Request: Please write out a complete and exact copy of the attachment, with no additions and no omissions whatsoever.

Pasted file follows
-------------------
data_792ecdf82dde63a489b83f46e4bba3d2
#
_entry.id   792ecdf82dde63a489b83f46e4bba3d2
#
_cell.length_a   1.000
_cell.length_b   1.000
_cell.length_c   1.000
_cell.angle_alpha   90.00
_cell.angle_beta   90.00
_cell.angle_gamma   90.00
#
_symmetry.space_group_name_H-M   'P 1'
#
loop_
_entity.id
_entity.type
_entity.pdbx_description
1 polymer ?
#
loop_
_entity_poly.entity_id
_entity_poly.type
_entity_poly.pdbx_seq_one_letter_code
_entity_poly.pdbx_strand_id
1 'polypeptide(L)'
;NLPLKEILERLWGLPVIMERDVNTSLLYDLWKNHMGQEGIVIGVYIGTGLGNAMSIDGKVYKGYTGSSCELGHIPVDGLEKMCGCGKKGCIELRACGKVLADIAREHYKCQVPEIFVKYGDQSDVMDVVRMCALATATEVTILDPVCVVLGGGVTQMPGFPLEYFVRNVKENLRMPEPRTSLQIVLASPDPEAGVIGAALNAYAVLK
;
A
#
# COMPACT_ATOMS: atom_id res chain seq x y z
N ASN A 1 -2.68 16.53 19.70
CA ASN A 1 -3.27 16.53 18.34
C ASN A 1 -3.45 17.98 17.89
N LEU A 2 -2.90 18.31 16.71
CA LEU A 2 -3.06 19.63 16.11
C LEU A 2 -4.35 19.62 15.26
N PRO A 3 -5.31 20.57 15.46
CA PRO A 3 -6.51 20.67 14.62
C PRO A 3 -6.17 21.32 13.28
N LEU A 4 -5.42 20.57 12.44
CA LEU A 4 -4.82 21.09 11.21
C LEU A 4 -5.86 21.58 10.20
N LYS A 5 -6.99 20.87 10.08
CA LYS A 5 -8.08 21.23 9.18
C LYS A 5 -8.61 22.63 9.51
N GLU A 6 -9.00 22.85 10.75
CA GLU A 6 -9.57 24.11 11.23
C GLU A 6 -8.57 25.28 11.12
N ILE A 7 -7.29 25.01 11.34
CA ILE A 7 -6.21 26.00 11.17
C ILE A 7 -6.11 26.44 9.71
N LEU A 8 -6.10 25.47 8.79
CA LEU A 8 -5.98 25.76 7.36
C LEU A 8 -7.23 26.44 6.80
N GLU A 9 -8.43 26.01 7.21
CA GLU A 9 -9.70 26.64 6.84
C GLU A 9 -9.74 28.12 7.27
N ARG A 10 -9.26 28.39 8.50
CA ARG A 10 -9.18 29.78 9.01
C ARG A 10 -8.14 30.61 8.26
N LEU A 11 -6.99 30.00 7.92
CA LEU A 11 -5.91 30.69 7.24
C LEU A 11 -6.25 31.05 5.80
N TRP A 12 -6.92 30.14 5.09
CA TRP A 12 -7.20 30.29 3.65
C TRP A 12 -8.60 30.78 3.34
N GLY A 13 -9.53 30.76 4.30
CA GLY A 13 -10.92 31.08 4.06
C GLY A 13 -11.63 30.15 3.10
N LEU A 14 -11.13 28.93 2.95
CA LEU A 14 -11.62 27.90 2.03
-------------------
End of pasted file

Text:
data_792ecdf82dde63a489b83f46e4bba3d2
#
_entry.id   792ecdf82dde63a489b83f46e4bba3d2
#
_cell.length_a   1.000
_cell.length_b   1.000
_cell.length_c   1.000
_cell.angle_alpha   90.00
_cell.angle_beta   90.00
_cell.angle_gamma   90.00
#
_symmetry.space_group_name_H-M   'P 1'
#
loop_
_entity.id
_entity.type
_entity.pdbx_description
1 polymer ?
#
loop_
_entity_poly.entity_id
_entity_poly.type
_entity_poly.pdbx_seq_one_letter_code
_entity_poly.pdbx_strand_id
1 'polypeptide(L)'
;NLPLKEILERLWGLPVIMERDVNTSLLYDLWKNHMGQEGIVIGVYIGTGLGNAMSIDGKVYKGYTGSSCELGHIPVDGLEKMCGCGKKGCIELRACGKVLADIAREHYKCQVPEIFVKYGDQSDVMDVVRMCALATATEVTILDPVCVVLGGGVTQMPGFPLEYFVRNVKENLRMPEPRTSLQIVLASPDPEAGVIGAALNAYAVLK
;
A
#
# COMPACT_ATOMS: atom_id res chain seq x y z
N ASN A 1 -2.68 16.53 19.70
CA ASN A 1 -3.27 16.53 18.34
C ASN A 1 -3.45 17.98 17.89
N LEU A 2 -2.90 18.31 16.71
CA LEU A 2 -3.06 19.63 16.11
C LEU A 2 -4.35 19.62 15.26
N PRO A 3 -5.31 20.57 15.46
CA PRO A 3 -6.51 20.67 14.62
C PRO A 3 -6.17 21.32 13.28
N LEU A 4 -5.42 20.57 12.44
CA LEU A 4 -4.82 21.09 11.21
C LEU A 4 -5.86 21.58 10.20
N LYS A 5 -6.99 20.87 10.08
CA LYS A 5 -8.08 21.23 9.18
C LYS A 5 -8.61 22.63 9.51
N GLU A 6 -9.00 22.85 10.75
CA GLU A 6 -9.57 24.11 11.23
C GLU A 6 -8.57 25.28 11.12
N ILE A 7 -7.29 25.01 11.34
CA ILE A 7 -6.21 26.00 11.17
C ILE A 7 -6.11 26.44 9.71
N LEU A 8 -6.10 25.47 8.79
CA LEU A 8 -5.98 25.76 7.36
C LEU A 8 -7.23 26.44 6.80
N GLU A 9 -8.43 26.01 7.21
CA GLU A 9 -9.70 26.64 6.84
C GLU A 9 -9.74 28.12 7.27
N ARG A 10 -9.26 28.39 8.50
CA ARG A 10 -9.18 29.78 9.01
C ARG A 10 -8.14 30.61 8.26
N LEU A 11 -6.99 30.00 7.92
CA LEU A 11 -5.91 30.69 7.24
C LEU A 11 -6.25 31.05 5.80
N TRP A 12 -6.92 30.14 5.09
CA TRP A 12 -7.20 30.29 3.65
C TRP A 12 -8.60 30.78 3.34
N GLY A 13 -9.53 30.76 4.30
CA GLY A 13 -10.92 31.08 4.06
C GLY A 13 -11.63 30.15 3.10
N LEU A 14 -11.13 28.93 2.95
CA LEU A 14 -11.62 27.90 2.03